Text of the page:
Tavi Murray, a glaciology professor at Swansea University in Wales, presented her team’s research of iceberg calving as one of the causes of rising sea levels Friday at the SAC.
The lecture was part of Swansea University’s Texas Showcase — a week-long tour presenting the Welsh university’s research with stops at UT, Texas A&M University and the University of Houston.
Murray led an expedition in Southeast Greenland to research how iceberg calving, which is when a piece of ice falls off the front of a glacier, has contributed to a rise in sea levels.
Swansea glaciology professor Tim James said he witnessed the phenomenon while the team videotaped the glaciers.
“When we heard this really loud banging shooting down the fjord, we knew we had to get the cameras rolling,” James said. “In the case of the calving event that we witnessed this summer, it was 4 kilometers wide, 800 meters high and about 300 meters deep, and it’s more like the size of a small city.”
The team studied the Helheim and Kangerdlugssuaq glaciers, two of the largest glaciers in Southeast Greenland. Murray said the team’s observations helped link the rate at which icebergs fall to the rate at which sea levels rise.
“If we can understand the rates of discharge through the glaciers of Greenland, then we can actually understand the sea level rise which is coming from Greenland,” Murray said.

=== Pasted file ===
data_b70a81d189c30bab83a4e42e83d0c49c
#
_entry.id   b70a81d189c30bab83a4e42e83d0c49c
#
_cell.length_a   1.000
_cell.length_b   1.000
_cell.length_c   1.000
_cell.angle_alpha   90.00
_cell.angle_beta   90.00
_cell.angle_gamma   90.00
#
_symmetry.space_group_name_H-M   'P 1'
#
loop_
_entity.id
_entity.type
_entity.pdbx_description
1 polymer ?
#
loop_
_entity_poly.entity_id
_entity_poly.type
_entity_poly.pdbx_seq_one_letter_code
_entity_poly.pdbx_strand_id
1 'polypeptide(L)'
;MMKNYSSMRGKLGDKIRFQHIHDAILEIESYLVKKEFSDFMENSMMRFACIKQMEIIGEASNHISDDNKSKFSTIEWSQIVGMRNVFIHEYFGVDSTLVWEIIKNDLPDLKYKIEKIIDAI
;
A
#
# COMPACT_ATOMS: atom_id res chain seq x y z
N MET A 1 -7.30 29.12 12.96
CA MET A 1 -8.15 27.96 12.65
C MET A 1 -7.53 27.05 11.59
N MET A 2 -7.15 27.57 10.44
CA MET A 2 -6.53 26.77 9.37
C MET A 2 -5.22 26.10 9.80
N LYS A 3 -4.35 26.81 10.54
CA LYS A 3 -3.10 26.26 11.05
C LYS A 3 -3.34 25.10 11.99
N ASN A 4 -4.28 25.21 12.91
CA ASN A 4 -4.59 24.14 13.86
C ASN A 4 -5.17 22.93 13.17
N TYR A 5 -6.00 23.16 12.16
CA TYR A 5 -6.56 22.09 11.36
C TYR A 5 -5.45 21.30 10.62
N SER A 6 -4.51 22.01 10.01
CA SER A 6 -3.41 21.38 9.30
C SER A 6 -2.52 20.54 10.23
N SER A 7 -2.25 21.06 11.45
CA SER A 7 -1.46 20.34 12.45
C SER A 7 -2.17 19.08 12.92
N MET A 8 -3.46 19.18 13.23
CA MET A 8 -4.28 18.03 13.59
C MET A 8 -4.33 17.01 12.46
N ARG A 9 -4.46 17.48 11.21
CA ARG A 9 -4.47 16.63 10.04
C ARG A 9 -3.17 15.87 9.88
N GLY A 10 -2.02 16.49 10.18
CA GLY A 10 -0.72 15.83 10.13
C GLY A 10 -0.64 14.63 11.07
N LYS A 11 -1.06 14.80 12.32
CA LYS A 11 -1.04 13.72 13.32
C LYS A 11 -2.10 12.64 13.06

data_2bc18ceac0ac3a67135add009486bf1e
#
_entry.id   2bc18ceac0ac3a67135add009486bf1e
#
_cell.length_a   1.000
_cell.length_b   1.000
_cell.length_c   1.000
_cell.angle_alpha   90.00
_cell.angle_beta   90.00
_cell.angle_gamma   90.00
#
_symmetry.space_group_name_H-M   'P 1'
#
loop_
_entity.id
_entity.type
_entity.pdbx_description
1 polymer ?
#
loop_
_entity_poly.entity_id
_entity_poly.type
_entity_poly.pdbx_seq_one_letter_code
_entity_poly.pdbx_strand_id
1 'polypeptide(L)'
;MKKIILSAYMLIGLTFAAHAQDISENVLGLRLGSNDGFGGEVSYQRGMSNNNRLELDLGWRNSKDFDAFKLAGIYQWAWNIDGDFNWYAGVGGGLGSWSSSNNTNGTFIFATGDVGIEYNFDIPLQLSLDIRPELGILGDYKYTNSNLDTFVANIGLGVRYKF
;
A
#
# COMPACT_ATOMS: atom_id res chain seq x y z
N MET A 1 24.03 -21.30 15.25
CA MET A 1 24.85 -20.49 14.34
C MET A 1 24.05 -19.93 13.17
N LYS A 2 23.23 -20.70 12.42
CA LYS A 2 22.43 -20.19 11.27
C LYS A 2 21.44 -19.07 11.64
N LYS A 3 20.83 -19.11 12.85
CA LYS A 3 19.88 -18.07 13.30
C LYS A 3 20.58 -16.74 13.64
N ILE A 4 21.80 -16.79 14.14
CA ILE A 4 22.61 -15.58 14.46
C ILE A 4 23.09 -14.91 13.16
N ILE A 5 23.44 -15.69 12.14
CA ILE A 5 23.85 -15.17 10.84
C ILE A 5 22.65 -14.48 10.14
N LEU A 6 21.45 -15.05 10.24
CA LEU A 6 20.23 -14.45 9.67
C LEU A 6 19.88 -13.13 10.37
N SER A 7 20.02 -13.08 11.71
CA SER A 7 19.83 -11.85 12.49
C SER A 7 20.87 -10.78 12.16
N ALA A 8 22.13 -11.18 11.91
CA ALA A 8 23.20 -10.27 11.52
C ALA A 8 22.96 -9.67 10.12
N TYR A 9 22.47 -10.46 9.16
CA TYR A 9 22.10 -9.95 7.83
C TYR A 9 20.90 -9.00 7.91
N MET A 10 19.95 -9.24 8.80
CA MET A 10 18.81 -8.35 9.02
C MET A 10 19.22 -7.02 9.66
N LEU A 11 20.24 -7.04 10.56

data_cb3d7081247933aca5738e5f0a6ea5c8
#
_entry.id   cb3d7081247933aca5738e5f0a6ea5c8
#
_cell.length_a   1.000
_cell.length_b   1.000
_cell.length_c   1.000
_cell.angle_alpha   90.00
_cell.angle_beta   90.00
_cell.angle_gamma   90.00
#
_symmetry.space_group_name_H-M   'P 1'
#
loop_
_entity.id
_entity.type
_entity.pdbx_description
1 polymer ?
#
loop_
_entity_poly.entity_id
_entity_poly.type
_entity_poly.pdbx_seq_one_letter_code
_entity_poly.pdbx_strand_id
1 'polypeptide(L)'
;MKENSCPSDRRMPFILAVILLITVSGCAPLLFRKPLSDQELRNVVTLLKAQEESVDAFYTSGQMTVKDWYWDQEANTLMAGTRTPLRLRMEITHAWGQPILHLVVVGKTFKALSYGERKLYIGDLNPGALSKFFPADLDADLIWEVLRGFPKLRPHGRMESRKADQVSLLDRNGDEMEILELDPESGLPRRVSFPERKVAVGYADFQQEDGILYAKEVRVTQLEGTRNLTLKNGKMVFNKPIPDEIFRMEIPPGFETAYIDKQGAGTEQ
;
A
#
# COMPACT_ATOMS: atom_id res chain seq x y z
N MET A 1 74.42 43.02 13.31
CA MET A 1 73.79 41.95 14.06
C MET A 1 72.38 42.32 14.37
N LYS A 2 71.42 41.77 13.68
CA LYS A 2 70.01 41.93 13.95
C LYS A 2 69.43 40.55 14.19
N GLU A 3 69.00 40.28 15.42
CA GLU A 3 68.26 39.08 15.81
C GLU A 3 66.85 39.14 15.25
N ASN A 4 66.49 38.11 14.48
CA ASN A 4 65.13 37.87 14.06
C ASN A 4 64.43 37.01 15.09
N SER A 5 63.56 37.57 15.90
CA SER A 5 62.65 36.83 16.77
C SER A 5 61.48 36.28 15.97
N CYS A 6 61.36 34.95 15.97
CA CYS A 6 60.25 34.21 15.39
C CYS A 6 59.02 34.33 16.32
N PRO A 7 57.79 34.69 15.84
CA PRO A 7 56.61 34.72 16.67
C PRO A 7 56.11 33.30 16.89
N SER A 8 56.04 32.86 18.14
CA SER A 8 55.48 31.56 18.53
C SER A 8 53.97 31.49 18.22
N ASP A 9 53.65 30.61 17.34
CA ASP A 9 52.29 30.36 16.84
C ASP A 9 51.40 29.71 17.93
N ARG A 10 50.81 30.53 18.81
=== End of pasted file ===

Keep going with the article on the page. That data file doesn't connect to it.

In 2013, Murray contributed to work published by the Intergovernmental Panel on Climate Change, which provides the most current knowledge on climate change. She said the group’s most recent report used the information her research team found while watching the glaciers.
“The warming of the climate system is unequivocal,” Murray said. “Global warming is evident from increases in global average air and ocean temperatures, widespread melting of snow and rising global Earth sea levels.”
Murray said warming ocean temperatures have increased the melting of glaciers.
“It’s been suggested that changes in the oceans are actually the key to changes in glaciers,” Murray said.
UT glaciologists have been conducting research in Greenland by focusing on the Northwest region.
“These are really complementary projects, I think,” Murray said. “Both of these regions are characterized by glaciers that terminate in the ocean.”
Both team’s research will continue to unearth more information on rising sea levels.
“What we really want to know is how much water Greenland is going to contribute to sea level in the future,” Murray said. “The trend for sea level is inexorably upwards.”